These findings feed into the re-interpretation of the European hockey-stick. It wasn’t improvements in hygiene, medicine or living standards, all of which seem to have emerged too late to fit the curve. Nor does it look like a Malthusian response to societal surplus. More likely it was the ruptures of feudal dependencies turning poor but relatively secure peasants into just as poor but precariously insecure workers newly dependent on their children earning money-wages.

population work ...
Victorians investing in children

DeGrowth may not address Malthusian fears. But neither does the GdP-growth of The Status Quo. A you can see from the article collection, the main narrative now is all about the decline in most national populations. If anything, Status Quo ortho-economics considers migration to be the natural solution to birth rate discrepancies, let alone wage discrepancies: because of globalised competition, local wages must not rise but cheaper labour must be imported to suppress local wage rises.   (> H Flassbeck critique of contemporary German “mercantilism”, > B. Milanovic proposing migration as only solution to global inequality)

To think migration is the solution reads like the sort of reality-abstracting naivete you get from academic TINA: People=Labour. What’s the problem?

It’s not the miniscule DeGrowth movement that has fractured the progress of globalisation. Nor the ecological crises. The “Washington Consensus” has done all that by its own hubristic denial and mismanagement of social and ecological “externalities.”

nb historical necessities !?!  Historical determinism used to be the prerogative of deterministically Darwinian evolutionists and dialectically deterministic Marxists but anathema to Liberals. until they found it convenient to rationalise their political preferences as predestined  (>John Gray). As ever one can witness how the main function of a dominant narrative is to rationalise/legitimise status quo practices by reference to allegedly “natural” necessities requiring adaptation.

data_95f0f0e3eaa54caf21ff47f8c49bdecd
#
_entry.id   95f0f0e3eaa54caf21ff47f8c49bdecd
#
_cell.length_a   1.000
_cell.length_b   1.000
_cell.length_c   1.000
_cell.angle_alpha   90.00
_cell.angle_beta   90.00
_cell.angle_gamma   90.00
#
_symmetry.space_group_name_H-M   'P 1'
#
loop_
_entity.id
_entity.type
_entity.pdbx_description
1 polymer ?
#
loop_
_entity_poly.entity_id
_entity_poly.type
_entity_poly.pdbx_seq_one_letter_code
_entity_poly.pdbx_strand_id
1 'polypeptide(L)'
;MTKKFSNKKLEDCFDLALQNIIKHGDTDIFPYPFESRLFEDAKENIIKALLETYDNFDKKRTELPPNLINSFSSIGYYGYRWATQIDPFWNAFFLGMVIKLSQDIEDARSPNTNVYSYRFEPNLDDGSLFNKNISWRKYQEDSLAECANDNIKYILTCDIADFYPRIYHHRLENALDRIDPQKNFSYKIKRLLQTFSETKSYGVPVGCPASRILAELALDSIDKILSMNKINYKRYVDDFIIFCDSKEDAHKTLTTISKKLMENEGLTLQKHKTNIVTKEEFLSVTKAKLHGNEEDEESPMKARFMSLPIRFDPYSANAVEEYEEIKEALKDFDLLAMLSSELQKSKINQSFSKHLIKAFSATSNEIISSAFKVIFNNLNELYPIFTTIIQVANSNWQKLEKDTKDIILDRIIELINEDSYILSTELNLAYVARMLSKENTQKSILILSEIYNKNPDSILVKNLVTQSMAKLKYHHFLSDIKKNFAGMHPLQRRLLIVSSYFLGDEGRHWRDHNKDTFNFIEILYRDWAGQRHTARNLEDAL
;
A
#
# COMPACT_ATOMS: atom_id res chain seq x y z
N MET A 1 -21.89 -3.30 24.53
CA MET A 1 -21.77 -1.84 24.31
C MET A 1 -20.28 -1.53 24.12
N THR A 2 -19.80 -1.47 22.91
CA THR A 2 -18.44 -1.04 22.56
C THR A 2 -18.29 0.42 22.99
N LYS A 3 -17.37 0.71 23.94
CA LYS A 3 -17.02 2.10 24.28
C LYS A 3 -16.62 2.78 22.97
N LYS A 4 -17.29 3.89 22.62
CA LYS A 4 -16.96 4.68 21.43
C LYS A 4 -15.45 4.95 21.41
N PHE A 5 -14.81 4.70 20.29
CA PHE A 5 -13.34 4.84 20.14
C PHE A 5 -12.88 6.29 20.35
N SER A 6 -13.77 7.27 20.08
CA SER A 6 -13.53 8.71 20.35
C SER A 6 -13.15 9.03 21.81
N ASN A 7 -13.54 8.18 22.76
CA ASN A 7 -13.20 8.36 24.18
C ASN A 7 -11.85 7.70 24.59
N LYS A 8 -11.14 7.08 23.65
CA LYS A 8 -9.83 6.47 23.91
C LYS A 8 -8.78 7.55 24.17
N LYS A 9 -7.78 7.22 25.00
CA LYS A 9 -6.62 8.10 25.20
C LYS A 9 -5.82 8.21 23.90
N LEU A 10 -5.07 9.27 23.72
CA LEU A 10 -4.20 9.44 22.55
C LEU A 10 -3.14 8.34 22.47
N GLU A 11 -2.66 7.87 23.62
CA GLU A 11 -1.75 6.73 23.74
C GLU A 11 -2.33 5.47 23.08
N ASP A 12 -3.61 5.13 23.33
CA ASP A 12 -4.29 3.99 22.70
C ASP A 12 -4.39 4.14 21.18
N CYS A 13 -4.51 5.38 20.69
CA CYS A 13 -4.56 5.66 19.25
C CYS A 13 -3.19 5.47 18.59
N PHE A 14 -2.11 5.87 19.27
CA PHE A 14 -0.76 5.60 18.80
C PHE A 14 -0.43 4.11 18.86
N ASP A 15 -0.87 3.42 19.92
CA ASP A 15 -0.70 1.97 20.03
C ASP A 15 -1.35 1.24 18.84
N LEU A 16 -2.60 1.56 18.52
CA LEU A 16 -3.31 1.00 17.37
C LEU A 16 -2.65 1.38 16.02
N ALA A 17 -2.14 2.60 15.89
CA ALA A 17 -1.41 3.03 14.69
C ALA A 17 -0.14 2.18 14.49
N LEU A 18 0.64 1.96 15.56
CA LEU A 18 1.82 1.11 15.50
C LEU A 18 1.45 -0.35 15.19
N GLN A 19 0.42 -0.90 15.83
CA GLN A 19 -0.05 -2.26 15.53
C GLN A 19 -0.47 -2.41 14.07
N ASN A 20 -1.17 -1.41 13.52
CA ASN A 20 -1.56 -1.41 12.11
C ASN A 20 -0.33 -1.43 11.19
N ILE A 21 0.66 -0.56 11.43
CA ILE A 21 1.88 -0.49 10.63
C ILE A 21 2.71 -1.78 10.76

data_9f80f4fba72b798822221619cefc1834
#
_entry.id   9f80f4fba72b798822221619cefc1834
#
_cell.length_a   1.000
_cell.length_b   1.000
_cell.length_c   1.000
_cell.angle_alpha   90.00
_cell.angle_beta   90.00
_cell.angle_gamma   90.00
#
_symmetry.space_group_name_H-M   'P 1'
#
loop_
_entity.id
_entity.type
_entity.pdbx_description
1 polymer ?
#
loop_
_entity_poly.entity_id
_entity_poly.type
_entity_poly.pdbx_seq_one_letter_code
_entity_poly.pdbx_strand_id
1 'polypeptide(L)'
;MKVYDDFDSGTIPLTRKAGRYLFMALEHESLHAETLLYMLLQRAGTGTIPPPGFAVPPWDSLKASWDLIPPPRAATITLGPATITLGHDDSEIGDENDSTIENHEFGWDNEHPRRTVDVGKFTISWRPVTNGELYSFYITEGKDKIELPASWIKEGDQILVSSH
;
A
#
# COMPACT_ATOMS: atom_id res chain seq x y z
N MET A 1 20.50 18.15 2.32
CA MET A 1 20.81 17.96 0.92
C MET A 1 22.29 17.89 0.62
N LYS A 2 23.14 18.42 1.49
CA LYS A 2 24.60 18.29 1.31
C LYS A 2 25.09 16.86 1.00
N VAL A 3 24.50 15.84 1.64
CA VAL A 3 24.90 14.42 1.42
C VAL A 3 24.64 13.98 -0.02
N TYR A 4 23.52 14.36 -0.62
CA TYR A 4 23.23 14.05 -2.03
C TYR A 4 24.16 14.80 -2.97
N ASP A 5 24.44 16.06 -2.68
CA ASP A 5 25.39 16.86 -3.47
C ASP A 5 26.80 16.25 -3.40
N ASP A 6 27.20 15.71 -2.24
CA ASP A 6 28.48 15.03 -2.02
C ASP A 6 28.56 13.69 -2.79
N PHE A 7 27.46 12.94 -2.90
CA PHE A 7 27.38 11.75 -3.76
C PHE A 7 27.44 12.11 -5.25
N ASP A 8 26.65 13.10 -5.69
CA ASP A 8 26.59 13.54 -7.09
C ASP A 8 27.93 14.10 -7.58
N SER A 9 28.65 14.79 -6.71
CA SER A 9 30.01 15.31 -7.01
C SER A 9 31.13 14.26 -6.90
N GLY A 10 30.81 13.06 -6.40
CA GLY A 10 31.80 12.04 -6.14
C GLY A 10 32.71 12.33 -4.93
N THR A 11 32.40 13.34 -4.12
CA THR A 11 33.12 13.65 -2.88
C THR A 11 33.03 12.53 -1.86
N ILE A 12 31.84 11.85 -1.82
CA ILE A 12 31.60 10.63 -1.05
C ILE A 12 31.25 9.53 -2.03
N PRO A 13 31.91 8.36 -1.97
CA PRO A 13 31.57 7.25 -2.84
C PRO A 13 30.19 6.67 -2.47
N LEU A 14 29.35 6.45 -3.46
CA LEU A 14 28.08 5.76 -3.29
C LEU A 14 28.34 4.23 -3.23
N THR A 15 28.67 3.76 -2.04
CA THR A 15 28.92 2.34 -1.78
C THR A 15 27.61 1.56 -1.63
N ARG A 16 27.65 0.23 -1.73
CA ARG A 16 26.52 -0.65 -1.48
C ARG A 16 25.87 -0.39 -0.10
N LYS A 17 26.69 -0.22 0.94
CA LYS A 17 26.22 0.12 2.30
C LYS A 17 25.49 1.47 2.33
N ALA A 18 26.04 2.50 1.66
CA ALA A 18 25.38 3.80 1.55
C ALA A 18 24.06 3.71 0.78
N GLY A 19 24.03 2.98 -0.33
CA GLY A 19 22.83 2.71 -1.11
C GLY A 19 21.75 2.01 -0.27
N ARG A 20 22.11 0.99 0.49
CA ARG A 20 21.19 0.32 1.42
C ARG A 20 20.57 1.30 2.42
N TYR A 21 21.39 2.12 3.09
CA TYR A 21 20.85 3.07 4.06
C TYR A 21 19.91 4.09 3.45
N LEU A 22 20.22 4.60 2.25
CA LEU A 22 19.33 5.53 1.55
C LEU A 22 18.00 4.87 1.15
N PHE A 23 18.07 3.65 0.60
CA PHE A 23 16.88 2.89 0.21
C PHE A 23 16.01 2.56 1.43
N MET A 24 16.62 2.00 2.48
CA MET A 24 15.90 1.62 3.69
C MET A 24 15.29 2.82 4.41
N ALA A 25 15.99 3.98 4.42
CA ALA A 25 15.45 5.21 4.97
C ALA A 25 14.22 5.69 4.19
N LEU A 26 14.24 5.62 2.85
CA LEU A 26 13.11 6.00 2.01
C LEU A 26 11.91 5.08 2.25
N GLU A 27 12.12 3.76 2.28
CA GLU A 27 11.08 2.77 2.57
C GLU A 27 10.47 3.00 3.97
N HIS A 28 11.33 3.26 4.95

In the name of historical necessity globalisation became the Holy Script of The Market unfolding as per divine  predestination. Whilst this was happening in refreshingly rewarding ways at home, one had no time for party-poopers pointing to the likely socio-political consequences of relatively impoverishing one’s domestic population by exporting their means of reproduction. When the stagnating, squeezed western cohorts of relative losers began to voice their frustrations it was deemed a deplorable display of xenophobia. Particularly naive was the apparent assumption of the winning cohorts that no one would notice that only yesterday the elites were the leading racists and xenophobes, and possibly remain so privately. After all, one has never had problems with employing foreign labour as (waged or not) slaves. One is benefitting from any additional competition for employment, housing and provisions as that is where one obtains one’s margins and rents. The cynical hypocrisy of liberals benefitting from cheap immigrant service labour whilst denying the detrimental impacts on domestic cohorts was unlikely to escape even the “uneducated”. No calculations of aggregate gains for The Economy cut much ice if, caught between exported jobs and imported labour, I personally experience a relative downgrading. Being told it’s my fault for being dumb, lazy and multi-phobic is a bit rich, given being stupid, workshy and racist has never caused the rich to go poor.